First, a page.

Phlebodium (Blue star fern) - Care tips
Phlebodium (Blue star fern)
Phlebodium is a small genus comprising mainly fern-like plants in the family Polypodiaceae. Members of the Phlebodium family are native to tropical to subtropical regions of America.
Phlebodium belongs to the Epiphytes, plants that grow on trees. But make no mistake! They grow peacefully in the wild on top of trees in various jungles without extracting any nutrients from the trees. This fern is strong, does not lose her leaves and always retains her ornamental value.
Moreover, Phlebodium has an excellent ability to purify air. This plant won the first prize among all houseplants at the Royal Floraholland award ceremony in 2020. This beauty is easy to handle, you can be sure that your plant will live happily beside you until the end of time!
Phlebodium plant care tips
Light and placement for Phlebodium
A temperature between 18 and 25 degrees Celsius is ideal for the Phlebodium. In addition, this plant family is not a complicated species; they do not care much where they are placed as long as it is not in direct sunlight. A half-shadowed spot is best for them. Do not place them by the window, they are skittish and do not want to catch cold, draughty places are not for these ladies!
Phlebodium likes to be watered twice a week in the warm season, in the winter once a week is sufficient. Make sure you water from the bottom or side of the pot, to prevent the plant from becoming "less beautiful" at the bottom of the stem. Try to water the plant at room temperature, avoid using too cold water.
Once a month, you can give your favorite Phlebodium some extra plant food. But only do this in the summer, in winter, your beauty doesn't need more food as she will enter a resting position and consume less energy to face the cold.
If you love your Phlebodium so much that you want another baby in addition to the original. Then you can take cuttings from your plant. The easiest way is to divide the rhizomes. To divide your plant, divide the root base in two by gently pulling the root ball apart with your fingers and repot each section into a pot of the right size. You can water your new baby, but do not give nutrition yet. The baby is still recovering from the shock of being separated from the original plant.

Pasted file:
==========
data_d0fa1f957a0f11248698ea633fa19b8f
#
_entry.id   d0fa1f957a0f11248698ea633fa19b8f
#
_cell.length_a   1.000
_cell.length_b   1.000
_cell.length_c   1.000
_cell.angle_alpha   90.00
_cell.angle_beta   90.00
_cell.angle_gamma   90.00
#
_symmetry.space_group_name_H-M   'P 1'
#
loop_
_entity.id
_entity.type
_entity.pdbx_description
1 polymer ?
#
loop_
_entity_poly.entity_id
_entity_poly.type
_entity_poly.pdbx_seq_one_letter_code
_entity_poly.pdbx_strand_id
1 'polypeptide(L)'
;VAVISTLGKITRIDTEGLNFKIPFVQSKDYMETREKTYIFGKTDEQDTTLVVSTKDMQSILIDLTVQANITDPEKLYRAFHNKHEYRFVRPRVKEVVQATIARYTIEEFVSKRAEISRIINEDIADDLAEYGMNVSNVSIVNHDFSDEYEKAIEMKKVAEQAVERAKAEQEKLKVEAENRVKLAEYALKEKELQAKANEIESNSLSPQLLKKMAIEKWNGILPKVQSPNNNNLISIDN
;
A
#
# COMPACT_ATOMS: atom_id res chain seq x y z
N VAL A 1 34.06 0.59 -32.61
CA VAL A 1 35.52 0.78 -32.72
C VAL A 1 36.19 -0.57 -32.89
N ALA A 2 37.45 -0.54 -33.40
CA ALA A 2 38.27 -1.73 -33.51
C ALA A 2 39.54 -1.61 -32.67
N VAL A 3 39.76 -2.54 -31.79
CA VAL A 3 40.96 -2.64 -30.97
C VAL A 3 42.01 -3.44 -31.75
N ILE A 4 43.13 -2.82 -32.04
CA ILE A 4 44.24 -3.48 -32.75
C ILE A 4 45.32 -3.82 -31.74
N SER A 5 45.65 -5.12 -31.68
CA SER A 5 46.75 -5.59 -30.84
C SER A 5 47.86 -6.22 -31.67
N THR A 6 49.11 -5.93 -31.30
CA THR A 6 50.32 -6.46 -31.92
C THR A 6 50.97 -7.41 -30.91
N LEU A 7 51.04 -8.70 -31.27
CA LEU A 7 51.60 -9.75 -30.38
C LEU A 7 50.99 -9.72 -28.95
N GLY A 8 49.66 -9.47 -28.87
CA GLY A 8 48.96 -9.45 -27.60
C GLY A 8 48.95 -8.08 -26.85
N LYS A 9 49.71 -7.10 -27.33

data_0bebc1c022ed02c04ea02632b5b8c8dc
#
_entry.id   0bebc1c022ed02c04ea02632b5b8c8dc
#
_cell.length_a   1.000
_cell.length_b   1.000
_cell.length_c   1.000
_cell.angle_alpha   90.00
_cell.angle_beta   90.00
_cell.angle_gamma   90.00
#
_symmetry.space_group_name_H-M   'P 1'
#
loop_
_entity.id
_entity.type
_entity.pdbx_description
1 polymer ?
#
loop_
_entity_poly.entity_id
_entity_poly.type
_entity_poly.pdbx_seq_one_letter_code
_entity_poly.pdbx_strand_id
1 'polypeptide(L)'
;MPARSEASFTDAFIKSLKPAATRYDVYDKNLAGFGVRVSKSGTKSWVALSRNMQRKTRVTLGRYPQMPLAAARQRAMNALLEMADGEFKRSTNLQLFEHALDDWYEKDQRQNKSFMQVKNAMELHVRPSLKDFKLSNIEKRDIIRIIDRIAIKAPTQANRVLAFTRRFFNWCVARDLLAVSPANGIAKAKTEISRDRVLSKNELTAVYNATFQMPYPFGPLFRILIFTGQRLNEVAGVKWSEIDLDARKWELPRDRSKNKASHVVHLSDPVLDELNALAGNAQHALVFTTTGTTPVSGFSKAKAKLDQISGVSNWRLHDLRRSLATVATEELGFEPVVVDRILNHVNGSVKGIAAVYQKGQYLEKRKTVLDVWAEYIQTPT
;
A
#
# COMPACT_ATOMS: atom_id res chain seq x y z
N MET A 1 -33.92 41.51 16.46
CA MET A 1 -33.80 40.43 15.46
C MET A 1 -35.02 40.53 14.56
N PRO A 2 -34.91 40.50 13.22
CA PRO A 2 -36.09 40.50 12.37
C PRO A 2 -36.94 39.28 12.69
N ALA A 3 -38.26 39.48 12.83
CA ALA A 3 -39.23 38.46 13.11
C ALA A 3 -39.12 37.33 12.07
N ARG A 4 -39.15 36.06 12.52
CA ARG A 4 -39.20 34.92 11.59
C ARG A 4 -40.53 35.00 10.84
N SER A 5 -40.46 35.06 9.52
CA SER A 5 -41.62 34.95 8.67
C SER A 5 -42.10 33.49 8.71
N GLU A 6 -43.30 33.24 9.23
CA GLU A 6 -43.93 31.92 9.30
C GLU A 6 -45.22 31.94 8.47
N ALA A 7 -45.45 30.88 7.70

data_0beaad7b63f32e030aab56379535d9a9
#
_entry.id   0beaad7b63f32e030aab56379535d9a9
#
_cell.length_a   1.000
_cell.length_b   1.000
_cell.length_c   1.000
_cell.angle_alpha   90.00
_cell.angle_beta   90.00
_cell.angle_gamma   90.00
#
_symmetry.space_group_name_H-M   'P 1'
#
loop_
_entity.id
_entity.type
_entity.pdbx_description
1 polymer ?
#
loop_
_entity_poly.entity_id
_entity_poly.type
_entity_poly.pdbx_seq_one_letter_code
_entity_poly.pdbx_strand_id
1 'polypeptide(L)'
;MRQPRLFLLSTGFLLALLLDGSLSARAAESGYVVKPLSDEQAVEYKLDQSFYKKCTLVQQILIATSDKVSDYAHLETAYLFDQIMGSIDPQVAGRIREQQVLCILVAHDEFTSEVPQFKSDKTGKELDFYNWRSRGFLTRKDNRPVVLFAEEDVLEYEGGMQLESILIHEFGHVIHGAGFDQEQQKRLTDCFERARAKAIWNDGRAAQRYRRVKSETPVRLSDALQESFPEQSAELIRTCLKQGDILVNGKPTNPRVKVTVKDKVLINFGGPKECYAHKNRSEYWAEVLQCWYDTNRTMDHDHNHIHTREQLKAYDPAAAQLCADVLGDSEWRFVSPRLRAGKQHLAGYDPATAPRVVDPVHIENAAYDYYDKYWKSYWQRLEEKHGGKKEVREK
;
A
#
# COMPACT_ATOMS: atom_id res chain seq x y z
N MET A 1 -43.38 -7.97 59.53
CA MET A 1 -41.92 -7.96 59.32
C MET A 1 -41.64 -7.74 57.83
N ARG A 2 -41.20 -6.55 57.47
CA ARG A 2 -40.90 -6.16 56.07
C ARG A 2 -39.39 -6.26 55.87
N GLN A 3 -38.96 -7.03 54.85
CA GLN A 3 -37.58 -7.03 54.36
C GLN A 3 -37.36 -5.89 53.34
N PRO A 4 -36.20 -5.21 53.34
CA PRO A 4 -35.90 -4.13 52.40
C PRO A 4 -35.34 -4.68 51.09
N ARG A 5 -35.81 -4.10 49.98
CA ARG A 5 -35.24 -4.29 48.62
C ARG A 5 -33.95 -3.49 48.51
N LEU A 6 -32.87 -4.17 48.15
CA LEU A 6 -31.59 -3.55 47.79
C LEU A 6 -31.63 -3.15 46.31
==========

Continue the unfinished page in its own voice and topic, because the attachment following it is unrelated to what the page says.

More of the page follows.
Most common pests on Phlebodium
Normally ferns do not suffer so easily from pests as they are really strong plants. However, the Phlebodium can suffer from spider mites. If it does happen that your Phlebodium gets problems with spider mites, it is important to combat this as soon as possible to prevent your plant from being too damaged. Check our PLNTSdoctor page to recognise and eliminate your plant pests! If you are interested in biologic pest control, you can take a look at our blog: ‘Which natural and biological pest control against which pest?’.
Are Phlebodium poisonous for your pets or children?
We know our four legged friends, right? They sometimes like to take a bite off our lovely green babies! And even if we don’t like that, we are happy to know when the plant is not poisonous for them. That’s why we are truly happy to tell you that Phlebodium is totally safe for your furry friends and the worst case possible is you coming home to a swiss cheese plant!
Phlebodium plant for sale
At PLNTS.com we have the beautiful Phlebodium Davana and her pretty curly gray/blue leaves! So if we convinced you to get a new green, or should I say, gray-blue baby, here at PLNTS.com, we got you covered for your plants dreams!